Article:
Esther Eng: The Chinese-American filmmaker lost in memory
Not too many people know about Esther Eng, who became famous for the Chinese movies she directed and made for the American and Chinese audiences in the US in the ’30s and ’40s.
In total, Eng made four feature films in America and five in Hong Kong, her work leading many to consider her the greatest female director of early Chinese cinema.
She also rebelled against social expectations at the time, living a public life as a woman who loved other women.
Sadly, her legacy has been mostly forgotten.
Esther Eng: The Cantonese American Dream
Eng– or Ng Kam-ha– was born in California on 24 September 1914 to immigrant parents from China, the fourth of ten children.
Her parents settled in San Francisco, which had a large population of Chinese immigrant community. This meant there were also a lot of Chinese-language theaters, which welcomed some of China’s most well-known performers.
This led to her love for the theater– specifically Cantonese opera– when she was a teenager. (She had changed her name to Esther Eng by then, as Westerners couldn’t pronounce “Ng.”)
As soon as she could, she got a job at the Mandarin Theater’s box office, which gave her a chance to meet with its performers.
Reportedly, it was here she became close and probably had a romantic relationship with opera winger Wai Kim-fong.
When Eng was 19 years old, she convinced her father, Ng Yu-Jat, and his business partners to set up a film company, Kwong Ngai Talking Pictures Company, that specialized in making Chinese films.
Esther Eng enters show business
At 21 years old, Eng became co-producer on the company’s first film, Heartaches, a romantic drama directed by Frank Tang that starred Wai.
The film came out in the US in 1936 and then later premiered in Hong Kong. Both Eng and Wait attended the premiere. She loved it so much she stayed for three years there and dove into the movie-making business.
She worked for Nanyang Motion Picture Company, Hong Kong’s largest studio, and her directorial debut was National Heroine, which was released in 1937 and also starred Wai.
The film was awarded a “Certificate of Merit” from the Kwangtung Federation of Women’s Rights for its story of a woman fighting during the Sino-Japanese War.
Eng went on to direct or co-direct four other Hong Kong features.
With Japanese military aggression so close to Hong Kong, she decided to return to San Francisco in 1939 to begin distributing Cantonese films in both Central and South America.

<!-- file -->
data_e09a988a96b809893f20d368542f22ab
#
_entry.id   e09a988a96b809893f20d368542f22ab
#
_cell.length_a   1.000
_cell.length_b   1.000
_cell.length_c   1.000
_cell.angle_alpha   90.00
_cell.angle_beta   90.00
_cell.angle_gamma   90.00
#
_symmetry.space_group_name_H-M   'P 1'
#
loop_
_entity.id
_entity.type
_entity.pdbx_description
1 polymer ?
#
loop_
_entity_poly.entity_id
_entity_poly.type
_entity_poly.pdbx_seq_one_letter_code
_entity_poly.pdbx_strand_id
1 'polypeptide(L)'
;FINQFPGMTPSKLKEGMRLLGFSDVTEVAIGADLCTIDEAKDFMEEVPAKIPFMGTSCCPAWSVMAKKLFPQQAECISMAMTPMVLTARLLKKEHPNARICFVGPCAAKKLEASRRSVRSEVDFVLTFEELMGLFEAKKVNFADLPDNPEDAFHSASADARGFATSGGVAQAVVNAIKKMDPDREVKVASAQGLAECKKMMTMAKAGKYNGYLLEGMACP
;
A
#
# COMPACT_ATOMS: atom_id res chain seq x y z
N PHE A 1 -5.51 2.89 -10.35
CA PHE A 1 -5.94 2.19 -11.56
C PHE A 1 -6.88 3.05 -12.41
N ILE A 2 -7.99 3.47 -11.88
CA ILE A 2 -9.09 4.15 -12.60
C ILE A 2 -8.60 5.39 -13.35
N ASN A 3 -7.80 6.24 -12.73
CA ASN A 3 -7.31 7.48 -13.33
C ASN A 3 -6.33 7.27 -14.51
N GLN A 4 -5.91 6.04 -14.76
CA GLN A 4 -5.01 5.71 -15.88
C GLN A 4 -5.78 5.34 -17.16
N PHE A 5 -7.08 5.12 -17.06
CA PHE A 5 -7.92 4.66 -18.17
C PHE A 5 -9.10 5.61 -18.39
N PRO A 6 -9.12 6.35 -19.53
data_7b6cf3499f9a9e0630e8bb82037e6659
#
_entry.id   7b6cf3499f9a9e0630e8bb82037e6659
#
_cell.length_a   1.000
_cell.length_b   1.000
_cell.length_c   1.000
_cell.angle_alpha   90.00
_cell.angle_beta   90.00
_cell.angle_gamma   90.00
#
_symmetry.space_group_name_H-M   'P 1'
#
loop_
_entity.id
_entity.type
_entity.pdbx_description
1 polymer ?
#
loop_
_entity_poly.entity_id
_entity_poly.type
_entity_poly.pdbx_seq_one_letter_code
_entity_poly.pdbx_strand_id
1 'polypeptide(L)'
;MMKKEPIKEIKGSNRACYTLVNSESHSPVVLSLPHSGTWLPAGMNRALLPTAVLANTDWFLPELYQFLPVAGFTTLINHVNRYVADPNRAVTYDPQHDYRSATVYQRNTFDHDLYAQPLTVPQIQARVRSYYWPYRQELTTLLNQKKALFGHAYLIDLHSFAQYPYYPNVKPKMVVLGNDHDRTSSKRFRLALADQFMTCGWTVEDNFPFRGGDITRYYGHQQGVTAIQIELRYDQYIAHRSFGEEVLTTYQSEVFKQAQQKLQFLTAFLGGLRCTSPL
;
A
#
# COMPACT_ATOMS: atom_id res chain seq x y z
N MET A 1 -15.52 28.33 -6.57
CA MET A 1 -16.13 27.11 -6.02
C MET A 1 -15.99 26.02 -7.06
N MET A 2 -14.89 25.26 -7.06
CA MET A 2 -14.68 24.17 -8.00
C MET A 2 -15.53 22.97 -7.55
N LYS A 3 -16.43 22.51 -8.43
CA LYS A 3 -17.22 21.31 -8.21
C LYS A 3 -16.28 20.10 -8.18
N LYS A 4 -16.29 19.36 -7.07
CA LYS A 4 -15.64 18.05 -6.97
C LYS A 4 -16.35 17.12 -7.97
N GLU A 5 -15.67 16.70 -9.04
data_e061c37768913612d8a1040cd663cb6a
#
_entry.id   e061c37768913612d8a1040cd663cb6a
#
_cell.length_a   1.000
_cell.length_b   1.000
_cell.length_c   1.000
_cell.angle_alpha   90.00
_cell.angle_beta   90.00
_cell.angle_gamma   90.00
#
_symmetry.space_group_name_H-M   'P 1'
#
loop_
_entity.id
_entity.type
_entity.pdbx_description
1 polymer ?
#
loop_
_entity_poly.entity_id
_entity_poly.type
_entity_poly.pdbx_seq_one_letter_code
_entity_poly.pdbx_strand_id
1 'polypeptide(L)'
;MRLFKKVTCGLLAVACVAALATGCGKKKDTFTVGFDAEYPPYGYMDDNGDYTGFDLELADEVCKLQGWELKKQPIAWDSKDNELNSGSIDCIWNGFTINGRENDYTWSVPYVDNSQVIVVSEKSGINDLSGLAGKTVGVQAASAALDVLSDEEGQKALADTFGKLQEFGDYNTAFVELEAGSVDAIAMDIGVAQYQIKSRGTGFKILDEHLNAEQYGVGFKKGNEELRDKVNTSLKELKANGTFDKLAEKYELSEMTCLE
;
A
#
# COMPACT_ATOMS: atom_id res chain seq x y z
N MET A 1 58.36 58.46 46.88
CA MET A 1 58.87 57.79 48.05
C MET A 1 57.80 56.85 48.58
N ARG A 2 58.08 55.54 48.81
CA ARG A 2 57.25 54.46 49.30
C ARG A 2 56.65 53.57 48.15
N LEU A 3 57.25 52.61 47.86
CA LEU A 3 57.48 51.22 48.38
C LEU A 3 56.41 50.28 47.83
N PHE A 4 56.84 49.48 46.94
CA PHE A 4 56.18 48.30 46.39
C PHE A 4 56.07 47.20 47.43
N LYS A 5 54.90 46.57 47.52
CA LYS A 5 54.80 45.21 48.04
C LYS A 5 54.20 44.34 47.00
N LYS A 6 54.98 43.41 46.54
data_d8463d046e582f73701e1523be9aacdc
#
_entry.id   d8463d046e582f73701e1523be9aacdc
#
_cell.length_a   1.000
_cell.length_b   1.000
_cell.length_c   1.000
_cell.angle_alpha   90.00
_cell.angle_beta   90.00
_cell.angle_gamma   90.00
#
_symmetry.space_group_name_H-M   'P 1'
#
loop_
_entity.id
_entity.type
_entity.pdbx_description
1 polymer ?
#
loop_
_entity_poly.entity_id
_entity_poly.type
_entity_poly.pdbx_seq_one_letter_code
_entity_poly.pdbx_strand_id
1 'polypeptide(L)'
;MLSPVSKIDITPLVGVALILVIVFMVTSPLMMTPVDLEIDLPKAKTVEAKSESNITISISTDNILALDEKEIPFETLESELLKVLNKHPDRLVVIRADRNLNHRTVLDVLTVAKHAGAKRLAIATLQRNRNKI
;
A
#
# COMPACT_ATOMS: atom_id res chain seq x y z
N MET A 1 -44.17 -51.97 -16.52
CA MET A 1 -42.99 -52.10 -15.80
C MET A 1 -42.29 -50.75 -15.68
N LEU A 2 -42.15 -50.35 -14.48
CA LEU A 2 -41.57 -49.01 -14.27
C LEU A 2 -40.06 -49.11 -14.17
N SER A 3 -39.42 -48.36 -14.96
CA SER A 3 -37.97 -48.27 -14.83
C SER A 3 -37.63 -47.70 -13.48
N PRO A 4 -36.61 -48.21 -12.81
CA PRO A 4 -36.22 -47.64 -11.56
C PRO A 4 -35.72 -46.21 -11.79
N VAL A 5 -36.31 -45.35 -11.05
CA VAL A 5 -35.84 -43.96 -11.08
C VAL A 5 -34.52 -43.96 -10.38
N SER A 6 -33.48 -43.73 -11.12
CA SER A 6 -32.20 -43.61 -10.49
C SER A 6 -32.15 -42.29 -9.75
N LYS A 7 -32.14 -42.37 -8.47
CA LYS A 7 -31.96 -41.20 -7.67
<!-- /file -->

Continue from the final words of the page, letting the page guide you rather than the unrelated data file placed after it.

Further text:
Esther Eng goes into the food business
She directed her first film in the US in 1941 with Golden Gate Girl in San Francisco, which got a good review in Variety. However, it didn’t lead to more film work for her in the US.
After the Second World War, she tried to make another movie in Hong Kong but decided to go back to the US in 1947 where she made three more movies.
Sadly, her film career tapered off then and she decided to go into the restaurant business after moving to New York City in 1950.
Eng opened a restaurant called Bo Bo Cafe, to help non-English speaking Chinese actors employment while also helping them to learn English.
It became so successful that she opened four more restaurants in New York City: Macao, Hing Hing, Eng’s Corner, and Esther Eng between 1950 and 1967.
Esther Eng’s open lifestyle as a lesbian
But throughout her life, Eng never hid who she was– even when homophobia began to rise in the 1950s during the American Cold War period.
Chinese gossip columnists would talk about her close relationships with other women, and dubbed them as Eng’s “bosom friends” or her “good sisters.”
Derek Elley, who was a Variety staffer at the time and an expert on Asian films, said Eng: “seems not to have affected her career in any negative way, partly because homosexuality was an accepted part of the Chinese opera world in which she moved, and from which many film performers of the time came.”
“With her boyish haircut and mannish clothes, she was always addressed by the nickname ‘Big Brother Ha’,” Elley said.
Meanwhile, Bruce Edward Hall– who wrote about Eng’s restaurant empire– said Eng was “unusual because she is an outspoken lesbian, always seen wearing men’s suits and ‘mannish’ haircuts.”
“Her ex-girlfriends (of whom there are several) manage her other places uptown,” Hall added.
Esther Eng’s forgotten legacy in film
Eng lived a quiet life after and died of cancer on 25 January 1970 at the age of fifty-five at the Lenox Hill Hospital in New York City.
Unfortunately, most of her work was lost in time. She was only remembered when filmmaker S. Louisa Wei came out with a documentary about her, Golden Gate Silver Light, in 2013.
The trailer of the documentary can be seen below: